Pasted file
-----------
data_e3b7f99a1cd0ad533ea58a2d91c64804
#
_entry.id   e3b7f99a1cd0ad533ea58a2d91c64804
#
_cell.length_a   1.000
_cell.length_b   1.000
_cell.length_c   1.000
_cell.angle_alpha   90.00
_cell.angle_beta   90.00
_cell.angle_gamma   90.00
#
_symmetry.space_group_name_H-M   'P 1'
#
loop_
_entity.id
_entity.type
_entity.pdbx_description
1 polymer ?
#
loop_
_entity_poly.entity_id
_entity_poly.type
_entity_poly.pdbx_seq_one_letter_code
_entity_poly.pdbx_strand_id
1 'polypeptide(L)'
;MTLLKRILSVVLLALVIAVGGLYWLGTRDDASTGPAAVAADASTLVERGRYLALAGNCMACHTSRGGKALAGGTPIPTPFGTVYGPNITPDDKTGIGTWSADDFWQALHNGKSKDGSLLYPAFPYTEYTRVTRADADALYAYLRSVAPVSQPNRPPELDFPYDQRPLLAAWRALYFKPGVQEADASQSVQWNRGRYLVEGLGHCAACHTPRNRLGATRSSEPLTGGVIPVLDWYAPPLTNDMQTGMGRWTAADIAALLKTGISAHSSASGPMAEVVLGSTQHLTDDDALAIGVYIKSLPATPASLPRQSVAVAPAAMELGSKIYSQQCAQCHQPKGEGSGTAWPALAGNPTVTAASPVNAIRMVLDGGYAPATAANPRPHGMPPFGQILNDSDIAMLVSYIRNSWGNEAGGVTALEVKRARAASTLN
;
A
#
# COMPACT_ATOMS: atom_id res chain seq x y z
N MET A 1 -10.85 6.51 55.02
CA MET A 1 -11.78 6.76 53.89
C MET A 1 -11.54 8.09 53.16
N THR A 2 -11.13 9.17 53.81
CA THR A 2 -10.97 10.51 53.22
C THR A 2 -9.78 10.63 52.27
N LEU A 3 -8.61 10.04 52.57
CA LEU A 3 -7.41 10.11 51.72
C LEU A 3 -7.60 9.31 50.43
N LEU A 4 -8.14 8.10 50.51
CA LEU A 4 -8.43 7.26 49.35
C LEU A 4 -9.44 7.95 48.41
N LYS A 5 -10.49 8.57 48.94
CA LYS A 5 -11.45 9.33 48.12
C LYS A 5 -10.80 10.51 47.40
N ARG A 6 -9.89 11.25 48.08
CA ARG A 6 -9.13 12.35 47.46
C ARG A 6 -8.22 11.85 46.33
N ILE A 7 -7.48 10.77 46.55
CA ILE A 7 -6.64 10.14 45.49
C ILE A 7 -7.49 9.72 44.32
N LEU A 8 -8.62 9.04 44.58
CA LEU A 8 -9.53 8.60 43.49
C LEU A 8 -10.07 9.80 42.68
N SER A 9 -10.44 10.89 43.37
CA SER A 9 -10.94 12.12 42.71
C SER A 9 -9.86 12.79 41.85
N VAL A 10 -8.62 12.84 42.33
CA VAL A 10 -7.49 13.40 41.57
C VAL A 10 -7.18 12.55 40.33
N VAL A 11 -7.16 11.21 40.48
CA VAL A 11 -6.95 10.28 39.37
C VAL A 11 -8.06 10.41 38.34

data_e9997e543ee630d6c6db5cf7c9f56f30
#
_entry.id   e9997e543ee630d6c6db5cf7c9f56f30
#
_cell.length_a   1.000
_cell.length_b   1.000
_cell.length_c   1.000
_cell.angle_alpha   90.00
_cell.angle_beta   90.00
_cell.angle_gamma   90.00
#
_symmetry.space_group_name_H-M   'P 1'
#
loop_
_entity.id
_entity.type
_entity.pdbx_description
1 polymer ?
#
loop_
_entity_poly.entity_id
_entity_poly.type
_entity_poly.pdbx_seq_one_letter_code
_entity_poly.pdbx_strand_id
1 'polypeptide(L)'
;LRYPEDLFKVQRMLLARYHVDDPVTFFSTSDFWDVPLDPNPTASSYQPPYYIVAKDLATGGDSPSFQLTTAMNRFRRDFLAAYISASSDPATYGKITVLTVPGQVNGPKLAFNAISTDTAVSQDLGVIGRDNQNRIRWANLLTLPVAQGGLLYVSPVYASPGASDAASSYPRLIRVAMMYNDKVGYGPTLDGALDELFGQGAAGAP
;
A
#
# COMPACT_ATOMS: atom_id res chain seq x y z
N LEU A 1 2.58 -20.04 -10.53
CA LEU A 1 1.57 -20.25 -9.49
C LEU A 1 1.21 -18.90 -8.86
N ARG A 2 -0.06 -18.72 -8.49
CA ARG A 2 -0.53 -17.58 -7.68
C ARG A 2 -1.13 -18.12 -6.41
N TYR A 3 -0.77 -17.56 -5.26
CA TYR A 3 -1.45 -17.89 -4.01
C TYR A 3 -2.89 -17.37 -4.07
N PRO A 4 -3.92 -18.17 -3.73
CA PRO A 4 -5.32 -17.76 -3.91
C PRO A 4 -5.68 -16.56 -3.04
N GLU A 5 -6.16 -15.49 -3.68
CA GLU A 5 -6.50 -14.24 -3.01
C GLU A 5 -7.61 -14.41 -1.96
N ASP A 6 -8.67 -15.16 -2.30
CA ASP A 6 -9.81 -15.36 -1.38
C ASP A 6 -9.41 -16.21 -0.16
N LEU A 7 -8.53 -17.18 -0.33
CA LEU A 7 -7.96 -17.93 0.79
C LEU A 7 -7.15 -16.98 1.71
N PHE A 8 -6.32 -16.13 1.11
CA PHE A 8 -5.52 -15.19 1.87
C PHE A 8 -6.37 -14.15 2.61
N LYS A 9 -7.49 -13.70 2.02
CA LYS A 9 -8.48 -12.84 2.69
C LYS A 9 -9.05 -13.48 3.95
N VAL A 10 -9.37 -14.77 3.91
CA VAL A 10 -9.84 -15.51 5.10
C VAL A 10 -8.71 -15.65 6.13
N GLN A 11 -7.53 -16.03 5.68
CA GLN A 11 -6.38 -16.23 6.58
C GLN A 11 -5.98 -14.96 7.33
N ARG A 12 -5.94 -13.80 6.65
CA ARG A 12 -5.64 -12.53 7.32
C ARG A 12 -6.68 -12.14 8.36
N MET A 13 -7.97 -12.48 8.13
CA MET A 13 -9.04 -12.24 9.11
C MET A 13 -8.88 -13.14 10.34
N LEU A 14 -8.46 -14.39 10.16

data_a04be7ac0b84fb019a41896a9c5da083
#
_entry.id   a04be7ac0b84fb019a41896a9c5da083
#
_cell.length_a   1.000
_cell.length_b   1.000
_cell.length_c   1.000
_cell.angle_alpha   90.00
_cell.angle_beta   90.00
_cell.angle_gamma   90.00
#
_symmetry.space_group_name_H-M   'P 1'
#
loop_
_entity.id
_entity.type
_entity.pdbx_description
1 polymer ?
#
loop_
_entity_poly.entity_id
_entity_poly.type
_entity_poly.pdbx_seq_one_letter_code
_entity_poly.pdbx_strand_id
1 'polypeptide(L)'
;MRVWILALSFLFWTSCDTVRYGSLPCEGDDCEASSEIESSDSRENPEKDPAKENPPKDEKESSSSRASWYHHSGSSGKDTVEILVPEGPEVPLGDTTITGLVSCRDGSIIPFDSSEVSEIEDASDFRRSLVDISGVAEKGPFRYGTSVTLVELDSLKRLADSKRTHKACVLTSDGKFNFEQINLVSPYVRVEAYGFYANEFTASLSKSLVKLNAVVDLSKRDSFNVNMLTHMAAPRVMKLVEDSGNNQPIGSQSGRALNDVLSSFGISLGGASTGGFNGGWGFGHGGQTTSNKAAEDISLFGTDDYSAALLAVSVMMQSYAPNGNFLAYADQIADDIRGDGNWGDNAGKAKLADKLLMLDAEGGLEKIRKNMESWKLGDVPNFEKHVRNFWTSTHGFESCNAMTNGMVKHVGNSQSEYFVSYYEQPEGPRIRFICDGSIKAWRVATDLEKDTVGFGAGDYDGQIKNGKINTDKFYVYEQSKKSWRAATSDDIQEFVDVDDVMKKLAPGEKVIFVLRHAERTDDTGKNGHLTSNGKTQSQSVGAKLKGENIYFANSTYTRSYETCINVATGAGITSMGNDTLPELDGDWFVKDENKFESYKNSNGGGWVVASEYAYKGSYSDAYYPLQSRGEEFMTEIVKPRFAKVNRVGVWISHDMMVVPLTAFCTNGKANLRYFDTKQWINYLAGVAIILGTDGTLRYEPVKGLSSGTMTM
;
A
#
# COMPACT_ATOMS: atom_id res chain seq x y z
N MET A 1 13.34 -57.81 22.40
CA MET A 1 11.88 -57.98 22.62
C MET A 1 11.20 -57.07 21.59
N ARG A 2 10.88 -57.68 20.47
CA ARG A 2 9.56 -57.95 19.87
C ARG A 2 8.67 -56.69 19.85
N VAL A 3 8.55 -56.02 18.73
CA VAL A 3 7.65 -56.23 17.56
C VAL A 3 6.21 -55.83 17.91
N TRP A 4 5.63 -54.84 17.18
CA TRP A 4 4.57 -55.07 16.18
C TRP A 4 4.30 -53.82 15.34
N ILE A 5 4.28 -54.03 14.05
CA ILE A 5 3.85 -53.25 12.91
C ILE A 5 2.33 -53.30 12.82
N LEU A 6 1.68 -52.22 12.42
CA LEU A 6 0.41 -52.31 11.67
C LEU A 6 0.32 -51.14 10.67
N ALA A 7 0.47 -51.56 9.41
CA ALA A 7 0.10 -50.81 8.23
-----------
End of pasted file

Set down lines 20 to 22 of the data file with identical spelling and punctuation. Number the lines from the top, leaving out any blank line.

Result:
loop_
_entity_poly.entity_id
_entity_poly.type